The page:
However, it was in the area of the ďAsian MenaceĒ and master criminals that Snell really excelled, whether dealing with warring tongs or aboriginal magic, Snellís tales of the Far East and master criminals stalking modern London are of a level far surpassing the quality of most of his contemporaries. As to why Edmund Snell seems to have been so universally ignored when it comes to reprints, it seems that the lack of heirs interested in preserving his work was the main culprit, certainly lack of quality was not a factor as the list of superior novels is a long one and I have already prepared four collections of previously unreprinted novelettes with more to come.

That said, I have to thank our Grand Poobah, Fender Tucker for leading the charge in the Edmund Snell revival well before I came on board with the publication of Dope & Swastikas and The Sign of the Scorpion. Going forward weíll be handling Edmund Snell much the same way that weíre dealing with Walter S. Masterman: we plan on reissuing a number of his books and issuing several new collections. The material that ventures into the weird, sfnal, or Asian Menace arenas will be issued from DTP with new introductions. The material that is more straightforward crime/mystery will come out under the Ramble House imprint. As it stands, there are at least seven novels and a half-dozen collections that seem perfect for DTP and about the same number of volumes that would be more appropriate issued by Ramble House. In any event, prepare for a major revival of Edmund Snell.

Sadly, until Mike Ashley completes his index of the British magazines, thereís really no definitive bibliography to speak of. The Thriller has been pretty well indexed as has Detective Fiction Weekly, but there are literally dozens of fiction magazines (mostly British) that we know (or suspect) that Snell contributed to that havenít been indexed at all and are fairly rare today. Considering how prolific the author was, itís very likely that there exists as much quality material that I donít know about, as there is of material that we do know of . . . Sadly, one volume that is very high on my list is the collection Yellowjacket: The Return of Chanda-Lung. The Chanda-Lung stories feature the title character, one of the most memorable super-villains of the pulp era. Rather than merely another clone of Fu-Manchu, lurking in the background while assorted henchmen carry out his plans, Chanda-Lung is more closely akin to A.E. Appleís terrifying Mr. Chang (who also stalked through the pages of Detective Fiction Weekly. We anticipate being able to gather all the material necessary to release the Pennington trilogy sometime next year. Of course, this is just one of several projects with three or four collections already in hand and going through the editorial process. If youíre an Edmund Snell fan already, than rest assured, thereís a lot more to come; if youíre just discovering this fantastic author for the first time, do check out the other titles available here at Ramble House and stay tuned for many, many more volumes.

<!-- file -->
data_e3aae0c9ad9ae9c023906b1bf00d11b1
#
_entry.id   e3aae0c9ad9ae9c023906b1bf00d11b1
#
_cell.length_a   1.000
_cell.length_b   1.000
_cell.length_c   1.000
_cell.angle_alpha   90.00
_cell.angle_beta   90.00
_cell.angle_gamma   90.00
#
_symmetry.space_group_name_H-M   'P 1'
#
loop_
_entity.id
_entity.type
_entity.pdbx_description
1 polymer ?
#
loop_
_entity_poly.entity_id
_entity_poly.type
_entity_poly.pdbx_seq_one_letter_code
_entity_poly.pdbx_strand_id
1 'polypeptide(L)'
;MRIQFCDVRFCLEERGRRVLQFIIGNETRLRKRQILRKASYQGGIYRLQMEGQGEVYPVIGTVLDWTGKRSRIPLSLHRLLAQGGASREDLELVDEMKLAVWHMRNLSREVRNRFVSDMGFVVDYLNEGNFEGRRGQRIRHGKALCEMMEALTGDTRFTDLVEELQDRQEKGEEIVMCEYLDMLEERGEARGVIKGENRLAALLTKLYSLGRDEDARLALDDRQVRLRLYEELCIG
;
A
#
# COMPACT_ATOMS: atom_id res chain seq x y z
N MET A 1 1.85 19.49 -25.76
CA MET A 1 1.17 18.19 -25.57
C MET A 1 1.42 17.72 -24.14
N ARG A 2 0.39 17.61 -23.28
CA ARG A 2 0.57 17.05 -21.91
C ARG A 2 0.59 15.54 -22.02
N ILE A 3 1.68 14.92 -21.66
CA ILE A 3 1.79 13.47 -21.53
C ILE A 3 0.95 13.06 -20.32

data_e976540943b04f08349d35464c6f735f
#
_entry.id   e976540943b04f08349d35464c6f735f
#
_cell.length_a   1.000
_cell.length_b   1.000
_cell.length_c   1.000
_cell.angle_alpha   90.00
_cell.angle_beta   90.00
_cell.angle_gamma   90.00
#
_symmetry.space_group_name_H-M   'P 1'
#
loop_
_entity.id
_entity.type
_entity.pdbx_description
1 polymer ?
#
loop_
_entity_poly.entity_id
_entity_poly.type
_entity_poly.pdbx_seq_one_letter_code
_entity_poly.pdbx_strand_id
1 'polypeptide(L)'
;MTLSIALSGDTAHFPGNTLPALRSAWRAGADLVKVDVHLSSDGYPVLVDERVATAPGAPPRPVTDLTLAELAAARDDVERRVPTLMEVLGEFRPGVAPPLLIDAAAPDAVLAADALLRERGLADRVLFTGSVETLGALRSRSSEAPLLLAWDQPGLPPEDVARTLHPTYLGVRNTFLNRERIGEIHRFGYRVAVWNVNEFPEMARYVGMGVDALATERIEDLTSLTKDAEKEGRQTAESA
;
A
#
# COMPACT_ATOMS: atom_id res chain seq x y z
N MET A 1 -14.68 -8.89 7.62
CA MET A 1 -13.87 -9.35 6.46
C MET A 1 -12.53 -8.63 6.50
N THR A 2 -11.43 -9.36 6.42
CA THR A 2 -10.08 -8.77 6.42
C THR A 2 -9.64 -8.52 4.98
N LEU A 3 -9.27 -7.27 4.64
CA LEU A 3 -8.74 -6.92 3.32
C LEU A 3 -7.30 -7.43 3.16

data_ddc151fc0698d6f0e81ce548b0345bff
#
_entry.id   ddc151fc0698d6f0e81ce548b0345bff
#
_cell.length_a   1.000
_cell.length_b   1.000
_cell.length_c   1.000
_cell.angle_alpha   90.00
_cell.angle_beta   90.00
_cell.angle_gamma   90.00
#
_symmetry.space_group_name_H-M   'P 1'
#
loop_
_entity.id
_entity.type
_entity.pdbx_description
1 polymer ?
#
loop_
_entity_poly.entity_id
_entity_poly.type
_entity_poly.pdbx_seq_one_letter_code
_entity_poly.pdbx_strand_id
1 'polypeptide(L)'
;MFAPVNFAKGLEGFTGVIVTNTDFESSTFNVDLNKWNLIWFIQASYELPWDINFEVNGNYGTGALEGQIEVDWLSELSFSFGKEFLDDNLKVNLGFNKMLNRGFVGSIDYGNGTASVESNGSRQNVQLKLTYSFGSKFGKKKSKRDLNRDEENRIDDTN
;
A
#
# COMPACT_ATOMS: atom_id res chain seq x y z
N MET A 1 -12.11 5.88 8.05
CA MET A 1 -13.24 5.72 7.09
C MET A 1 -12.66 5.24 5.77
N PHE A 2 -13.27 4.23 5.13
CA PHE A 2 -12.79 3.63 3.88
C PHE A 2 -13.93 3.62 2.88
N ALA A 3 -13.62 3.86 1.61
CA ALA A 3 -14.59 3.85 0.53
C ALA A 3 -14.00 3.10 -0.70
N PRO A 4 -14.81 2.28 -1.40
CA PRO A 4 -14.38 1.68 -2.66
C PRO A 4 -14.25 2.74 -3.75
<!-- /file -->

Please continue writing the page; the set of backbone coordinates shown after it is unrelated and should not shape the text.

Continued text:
John Pelan

Winter Solstice  2013

Gallup, NM